Even if fellow passengers won't accomodate your needs, airlines will (though maybe with a struggle).

    As a matter of interest, how do you find other public transport compared to flying?

    I think if you re-read Glaswejen's post she gets priority choice of seats on BA (no mention of her flying other airlines so we don't know how they handle it ) so it wouldn't be a case of someone bagging one of the few seats that are suitable for her and refusing to move.
    Being a 'nervous flyer' is not imho a disability.
  • PollycatPollycat Forumite
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    pingu wrote: »
    nothing wrong with my attitude if you are fool enough to pay then keep paying! You did not read my comment properly check in told me there were seat available BUT they were WAITING/HOPING there will be paying customers (like you) i didn't ask to give someones seat who already paid:mad:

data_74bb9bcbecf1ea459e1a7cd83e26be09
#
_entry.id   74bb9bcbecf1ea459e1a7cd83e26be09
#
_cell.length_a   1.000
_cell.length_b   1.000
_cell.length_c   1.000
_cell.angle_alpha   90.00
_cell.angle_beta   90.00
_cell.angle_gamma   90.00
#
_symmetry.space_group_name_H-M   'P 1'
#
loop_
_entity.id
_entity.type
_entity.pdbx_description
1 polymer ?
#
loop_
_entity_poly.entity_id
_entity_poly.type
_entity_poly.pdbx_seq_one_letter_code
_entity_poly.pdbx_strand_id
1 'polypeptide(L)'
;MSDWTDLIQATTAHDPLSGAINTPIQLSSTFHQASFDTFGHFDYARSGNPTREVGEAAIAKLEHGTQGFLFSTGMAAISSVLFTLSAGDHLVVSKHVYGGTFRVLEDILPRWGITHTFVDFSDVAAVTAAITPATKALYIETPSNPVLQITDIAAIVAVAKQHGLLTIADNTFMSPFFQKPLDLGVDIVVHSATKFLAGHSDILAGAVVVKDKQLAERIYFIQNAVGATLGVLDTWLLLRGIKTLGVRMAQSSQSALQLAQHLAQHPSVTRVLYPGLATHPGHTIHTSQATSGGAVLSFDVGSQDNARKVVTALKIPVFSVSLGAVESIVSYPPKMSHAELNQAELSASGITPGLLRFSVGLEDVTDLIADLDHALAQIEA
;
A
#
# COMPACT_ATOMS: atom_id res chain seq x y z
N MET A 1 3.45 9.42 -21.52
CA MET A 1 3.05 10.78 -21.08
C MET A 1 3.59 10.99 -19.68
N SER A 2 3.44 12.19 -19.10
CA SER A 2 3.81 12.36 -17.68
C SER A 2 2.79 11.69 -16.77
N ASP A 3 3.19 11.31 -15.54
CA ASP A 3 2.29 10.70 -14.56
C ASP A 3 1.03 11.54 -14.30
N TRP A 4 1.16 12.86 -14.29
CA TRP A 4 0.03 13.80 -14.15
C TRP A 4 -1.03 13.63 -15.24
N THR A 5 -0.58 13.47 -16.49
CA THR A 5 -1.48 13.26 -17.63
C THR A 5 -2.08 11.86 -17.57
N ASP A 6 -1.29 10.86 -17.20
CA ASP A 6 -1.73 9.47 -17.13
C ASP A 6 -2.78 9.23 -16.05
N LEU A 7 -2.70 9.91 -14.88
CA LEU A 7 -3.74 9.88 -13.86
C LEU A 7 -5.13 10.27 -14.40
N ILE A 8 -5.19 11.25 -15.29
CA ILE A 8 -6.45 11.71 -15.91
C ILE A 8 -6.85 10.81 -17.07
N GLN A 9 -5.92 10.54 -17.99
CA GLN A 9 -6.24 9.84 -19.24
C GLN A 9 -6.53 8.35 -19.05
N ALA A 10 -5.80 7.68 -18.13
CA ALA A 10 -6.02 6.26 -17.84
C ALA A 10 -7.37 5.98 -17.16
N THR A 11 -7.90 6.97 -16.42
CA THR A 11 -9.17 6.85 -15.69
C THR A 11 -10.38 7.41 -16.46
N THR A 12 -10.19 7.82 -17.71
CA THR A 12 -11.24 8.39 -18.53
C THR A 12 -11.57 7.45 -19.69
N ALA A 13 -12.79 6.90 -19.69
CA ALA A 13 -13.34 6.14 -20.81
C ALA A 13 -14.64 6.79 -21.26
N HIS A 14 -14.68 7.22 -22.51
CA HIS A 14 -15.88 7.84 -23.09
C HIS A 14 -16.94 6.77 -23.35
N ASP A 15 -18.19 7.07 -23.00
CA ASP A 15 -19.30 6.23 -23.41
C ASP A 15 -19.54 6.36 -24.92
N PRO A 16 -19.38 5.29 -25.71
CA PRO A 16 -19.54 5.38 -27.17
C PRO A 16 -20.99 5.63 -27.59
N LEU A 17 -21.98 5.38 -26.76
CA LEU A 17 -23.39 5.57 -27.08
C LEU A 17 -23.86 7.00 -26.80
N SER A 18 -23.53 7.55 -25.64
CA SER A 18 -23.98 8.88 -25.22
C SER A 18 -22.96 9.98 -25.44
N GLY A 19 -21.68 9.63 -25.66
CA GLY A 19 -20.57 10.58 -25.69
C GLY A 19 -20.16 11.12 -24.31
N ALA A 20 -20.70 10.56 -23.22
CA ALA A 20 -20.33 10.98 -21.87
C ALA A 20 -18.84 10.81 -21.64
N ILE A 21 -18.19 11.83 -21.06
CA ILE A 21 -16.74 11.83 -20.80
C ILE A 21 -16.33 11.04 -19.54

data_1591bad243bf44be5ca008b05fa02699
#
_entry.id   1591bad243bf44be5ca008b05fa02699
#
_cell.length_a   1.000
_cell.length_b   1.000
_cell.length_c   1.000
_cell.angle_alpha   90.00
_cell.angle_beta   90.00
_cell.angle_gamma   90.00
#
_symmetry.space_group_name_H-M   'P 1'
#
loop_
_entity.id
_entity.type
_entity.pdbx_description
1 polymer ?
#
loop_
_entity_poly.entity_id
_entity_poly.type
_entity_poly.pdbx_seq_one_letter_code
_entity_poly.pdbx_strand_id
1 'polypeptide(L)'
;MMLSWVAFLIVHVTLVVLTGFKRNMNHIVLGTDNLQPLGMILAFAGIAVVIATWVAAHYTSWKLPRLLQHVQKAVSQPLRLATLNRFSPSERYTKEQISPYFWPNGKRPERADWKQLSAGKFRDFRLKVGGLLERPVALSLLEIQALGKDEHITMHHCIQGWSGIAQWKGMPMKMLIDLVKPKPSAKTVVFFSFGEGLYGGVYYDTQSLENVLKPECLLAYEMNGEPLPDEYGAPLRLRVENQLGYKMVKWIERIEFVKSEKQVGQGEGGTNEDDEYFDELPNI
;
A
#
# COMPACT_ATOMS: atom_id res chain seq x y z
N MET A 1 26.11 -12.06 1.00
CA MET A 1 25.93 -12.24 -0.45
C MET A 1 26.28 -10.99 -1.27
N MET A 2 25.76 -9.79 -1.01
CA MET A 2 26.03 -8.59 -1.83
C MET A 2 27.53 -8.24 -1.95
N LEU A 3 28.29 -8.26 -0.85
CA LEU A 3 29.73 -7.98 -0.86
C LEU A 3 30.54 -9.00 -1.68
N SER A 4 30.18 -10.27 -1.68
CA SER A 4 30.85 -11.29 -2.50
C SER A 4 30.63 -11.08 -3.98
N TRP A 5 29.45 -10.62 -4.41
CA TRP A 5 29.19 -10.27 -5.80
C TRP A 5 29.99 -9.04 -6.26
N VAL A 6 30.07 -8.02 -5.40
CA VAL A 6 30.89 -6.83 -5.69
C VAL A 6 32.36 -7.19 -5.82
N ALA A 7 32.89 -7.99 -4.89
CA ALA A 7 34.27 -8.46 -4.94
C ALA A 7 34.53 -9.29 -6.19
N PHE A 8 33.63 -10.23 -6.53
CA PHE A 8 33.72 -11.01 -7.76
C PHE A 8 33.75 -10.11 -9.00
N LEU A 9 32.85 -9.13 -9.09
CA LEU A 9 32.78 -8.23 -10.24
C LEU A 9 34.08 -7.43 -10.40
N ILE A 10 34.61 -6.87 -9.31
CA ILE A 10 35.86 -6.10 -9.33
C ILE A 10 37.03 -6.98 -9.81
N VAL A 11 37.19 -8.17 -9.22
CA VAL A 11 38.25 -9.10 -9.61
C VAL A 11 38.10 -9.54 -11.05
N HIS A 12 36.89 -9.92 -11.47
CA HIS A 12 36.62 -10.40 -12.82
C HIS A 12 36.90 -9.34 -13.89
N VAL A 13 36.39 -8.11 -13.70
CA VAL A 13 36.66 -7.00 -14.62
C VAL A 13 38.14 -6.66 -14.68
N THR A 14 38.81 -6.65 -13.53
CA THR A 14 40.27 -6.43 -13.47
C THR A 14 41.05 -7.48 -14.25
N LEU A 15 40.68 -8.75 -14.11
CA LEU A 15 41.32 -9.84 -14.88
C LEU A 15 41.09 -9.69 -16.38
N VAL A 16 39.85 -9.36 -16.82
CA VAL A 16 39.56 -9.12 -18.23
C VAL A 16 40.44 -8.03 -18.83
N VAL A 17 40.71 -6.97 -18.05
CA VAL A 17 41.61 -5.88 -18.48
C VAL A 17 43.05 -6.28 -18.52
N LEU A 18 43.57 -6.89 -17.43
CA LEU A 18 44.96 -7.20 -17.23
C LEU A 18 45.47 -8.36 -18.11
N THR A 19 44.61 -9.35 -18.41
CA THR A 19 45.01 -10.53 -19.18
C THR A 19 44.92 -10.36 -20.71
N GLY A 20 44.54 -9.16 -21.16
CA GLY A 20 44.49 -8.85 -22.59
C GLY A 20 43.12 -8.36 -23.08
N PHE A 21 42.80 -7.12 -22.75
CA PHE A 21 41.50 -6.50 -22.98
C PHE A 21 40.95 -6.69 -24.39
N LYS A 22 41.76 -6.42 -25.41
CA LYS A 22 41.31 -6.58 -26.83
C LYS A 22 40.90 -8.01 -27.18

when holiday/flights are booked airlines know who and how many flying so could easily allocate seats(schedule airlines do) but they are greedy!
    biggest con going charging for seats as all budget airlines deliberatly try to separate faimilies to make them pay a well known fact:)

    I did read your comment correctly.
    You said that the airline may move someone who has paid to accommodate your 'nervous flyer' wife - although TBH, your post is not exactly clear.
    Holiday companies (and fyi it's not just 'holiday companies who charge, lots of scheduled airlines do too) offer a chargeable service.
    Lots of people aren't bothered whether they sit together or not.
    Some are solo passengers.
    It's an extra revenue stream for airlines.
    Why should I subsidise your flight cost?
    FTR, I pay for seats on long-haul flights if the airline charges.
    Not because I need to sink my fingers into my OH's arm for the duration of the flight or can't bear to be parted from him for one minute.
    It's because we've worked out what seats suit us best - and it's not side by side.